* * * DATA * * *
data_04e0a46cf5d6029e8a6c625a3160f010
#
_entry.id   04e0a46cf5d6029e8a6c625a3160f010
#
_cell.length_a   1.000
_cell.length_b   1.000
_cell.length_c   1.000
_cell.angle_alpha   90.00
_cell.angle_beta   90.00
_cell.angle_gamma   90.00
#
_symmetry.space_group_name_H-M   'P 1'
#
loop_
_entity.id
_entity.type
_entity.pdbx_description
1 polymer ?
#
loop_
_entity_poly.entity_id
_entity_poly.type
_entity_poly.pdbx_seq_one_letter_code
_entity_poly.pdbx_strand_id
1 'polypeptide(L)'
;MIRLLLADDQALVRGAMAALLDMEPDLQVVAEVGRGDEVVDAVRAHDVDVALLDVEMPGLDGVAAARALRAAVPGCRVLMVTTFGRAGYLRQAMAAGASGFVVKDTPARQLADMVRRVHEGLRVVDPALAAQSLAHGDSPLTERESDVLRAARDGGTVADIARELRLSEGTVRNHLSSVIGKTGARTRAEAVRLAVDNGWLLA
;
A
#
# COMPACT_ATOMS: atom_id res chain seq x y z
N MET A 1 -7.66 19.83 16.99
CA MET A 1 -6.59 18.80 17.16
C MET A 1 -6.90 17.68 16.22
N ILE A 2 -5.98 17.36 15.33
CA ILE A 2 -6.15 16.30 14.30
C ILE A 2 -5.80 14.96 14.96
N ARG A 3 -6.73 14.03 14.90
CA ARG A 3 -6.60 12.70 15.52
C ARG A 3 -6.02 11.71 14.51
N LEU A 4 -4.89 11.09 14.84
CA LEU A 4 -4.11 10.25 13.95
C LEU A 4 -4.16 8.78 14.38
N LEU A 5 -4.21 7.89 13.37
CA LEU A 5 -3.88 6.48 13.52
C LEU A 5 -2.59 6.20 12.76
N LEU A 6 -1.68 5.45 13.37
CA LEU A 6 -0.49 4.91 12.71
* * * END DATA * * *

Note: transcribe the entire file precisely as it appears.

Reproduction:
data_04e0a46cf5d6029e8a6c625a3160f010
#
_entry.id   04e0a46cf5d6029e8a6c625a3160f010
#
_cell.length_a   1.000
_cell.length_b   1.000
_cell.length_c   1.000
_cell.angle_alpha   90.00
_cell.angle_beta   90.00
_cell.angle_gamma   90.00
#
_symmetry.space_group_name_H-M   'P 1'
#
loop_
_entity.id
_entity.type
_entity.pdbx_description
1 polymer ?
#
loop_
_entity_poly.entity_id
_entity_poly.type
_entity_poly.pdbx_seq_one_letter_code
_entity_poly.pdbx_strand_id
1 'polypeptide(L)'
;MIRLLLADDQALVRGAMAALLDMEPDLQVVAEVGRGDEVVDAVRAHDVDVALLDVEMPGLDGVAAARALRAAVPGCRVLMVTTFGRAGYLRQAMAAGASGFVVKDTPARQLADMVRRVHEGLRVVDPALAAQSLAHGDSPLTERESDVLRAARDGGTVADIARELRLSEGTVRNHLSSVIGKTGARTRAEAVRLAVDNGWLLA
;
A
#
# COMPACT_ATOMS: atom_id res chain seq x y z
N MET A 1 -7.66 19.83 16.99
CA MET A 1 -6.59 18.80 17.16
C MET A 1 -6.90 17.68 16.22
N ILE A 2 -5.98 17.36 15.33
CA ILE A 2 -6.15 16.30 14.30
C ILE A 2 -5.80 14.96 14.96
N ARG A 3 -6.73 14.03 14.90
CA ARG A 3 -6.60 12.70 15.52
C ARG A 3 -6.02 11.71 14.51
N LEU A 4 -4.89 11.09 14.84
CA LEU A 4 -4.11 10.25 13.95
C LEU A 4 -4.16 8.78 14.38
N LEU A 5 -4.21 7.89 13.37
CA LEU A 5 -3.88 6.48 13.52
C LEU A 5 -2.59 6.20 12.76
N LEU A 6 -1.68 5.45 13.37
CA LEU A 6 -0.49 4.91 12.71